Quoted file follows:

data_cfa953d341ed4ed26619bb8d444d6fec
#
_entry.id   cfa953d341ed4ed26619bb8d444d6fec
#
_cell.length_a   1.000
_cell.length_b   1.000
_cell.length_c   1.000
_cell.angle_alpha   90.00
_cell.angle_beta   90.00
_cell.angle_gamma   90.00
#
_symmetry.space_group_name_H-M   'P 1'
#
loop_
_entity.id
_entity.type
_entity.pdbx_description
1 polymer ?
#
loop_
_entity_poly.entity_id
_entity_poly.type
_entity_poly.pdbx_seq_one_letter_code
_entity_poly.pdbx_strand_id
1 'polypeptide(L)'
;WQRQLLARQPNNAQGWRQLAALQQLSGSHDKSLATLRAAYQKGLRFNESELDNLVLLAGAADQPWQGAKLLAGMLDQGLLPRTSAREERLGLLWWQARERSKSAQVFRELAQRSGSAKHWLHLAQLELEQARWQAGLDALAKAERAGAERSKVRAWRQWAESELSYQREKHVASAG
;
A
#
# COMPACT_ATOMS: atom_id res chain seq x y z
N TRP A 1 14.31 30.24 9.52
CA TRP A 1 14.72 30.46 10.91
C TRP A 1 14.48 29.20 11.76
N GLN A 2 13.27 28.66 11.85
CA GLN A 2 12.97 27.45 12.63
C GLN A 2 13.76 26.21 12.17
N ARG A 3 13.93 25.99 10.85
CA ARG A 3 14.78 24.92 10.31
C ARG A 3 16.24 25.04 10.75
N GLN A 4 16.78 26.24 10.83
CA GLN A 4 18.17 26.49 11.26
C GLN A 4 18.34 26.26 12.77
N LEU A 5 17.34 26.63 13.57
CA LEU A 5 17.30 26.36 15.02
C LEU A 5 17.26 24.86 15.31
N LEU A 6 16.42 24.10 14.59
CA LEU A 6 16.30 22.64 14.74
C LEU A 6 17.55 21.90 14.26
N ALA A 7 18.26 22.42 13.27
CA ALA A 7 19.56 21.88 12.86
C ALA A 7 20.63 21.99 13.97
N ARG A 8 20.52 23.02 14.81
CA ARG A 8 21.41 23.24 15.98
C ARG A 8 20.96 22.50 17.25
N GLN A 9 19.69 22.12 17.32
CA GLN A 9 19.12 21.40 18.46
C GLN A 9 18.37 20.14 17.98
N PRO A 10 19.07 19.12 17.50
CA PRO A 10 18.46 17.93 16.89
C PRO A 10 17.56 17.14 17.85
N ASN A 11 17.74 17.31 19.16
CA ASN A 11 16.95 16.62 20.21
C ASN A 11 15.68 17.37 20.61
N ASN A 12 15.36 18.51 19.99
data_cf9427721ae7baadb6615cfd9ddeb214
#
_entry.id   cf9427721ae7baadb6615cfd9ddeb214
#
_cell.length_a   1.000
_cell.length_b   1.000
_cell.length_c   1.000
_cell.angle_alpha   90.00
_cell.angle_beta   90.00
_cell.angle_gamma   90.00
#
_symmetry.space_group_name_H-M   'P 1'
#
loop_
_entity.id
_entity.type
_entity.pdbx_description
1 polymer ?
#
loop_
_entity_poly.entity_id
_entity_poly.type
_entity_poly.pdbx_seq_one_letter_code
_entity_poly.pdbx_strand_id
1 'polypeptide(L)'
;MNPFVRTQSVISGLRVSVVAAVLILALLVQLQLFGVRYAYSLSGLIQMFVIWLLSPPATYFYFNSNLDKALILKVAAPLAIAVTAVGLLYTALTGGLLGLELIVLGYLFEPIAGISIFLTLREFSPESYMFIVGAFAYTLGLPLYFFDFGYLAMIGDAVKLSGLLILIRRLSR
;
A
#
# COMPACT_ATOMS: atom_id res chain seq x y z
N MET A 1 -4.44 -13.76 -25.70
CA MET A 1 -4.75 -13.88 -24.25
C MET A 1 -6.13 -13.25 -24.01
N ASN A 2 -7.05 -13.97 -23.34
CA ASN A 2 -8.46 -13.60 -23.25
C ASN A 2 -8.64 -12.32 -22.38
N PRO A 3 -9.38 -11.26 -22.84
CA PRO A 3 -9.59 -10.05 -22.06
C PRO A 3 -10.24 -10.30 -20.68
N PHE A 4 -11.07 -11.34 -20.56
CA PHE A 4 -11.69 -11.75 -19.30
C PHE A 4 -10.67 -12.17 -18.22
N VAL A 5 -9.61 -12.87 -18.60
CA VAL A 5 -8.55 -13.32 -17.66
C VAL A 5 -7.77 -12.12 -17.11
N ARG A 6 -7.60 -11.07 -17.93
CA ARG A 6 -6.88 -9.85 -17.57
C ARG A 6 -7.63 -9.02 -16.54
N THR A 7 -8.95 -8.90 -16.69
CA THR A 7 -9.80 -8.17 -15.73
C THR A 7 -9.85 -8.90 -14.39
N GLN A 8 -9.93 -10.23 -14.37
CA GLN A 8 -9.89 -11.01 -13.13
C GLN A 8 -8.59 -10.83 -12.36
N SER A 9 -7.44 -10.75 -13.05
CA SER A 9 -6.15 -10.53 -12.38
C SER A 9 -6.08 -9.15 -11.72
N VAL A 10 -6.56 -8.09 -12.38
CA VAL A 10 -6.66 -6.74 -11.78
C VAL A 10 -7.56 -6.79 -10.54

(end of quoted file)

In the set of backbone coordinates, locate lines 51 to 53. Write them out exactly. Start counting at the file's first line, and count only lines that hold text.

C ALA A 7 20.63 21.99 13.97
N ARG A 8 20.52 23.02 14.81
CA ARG A 8 21.41 23.24 15.98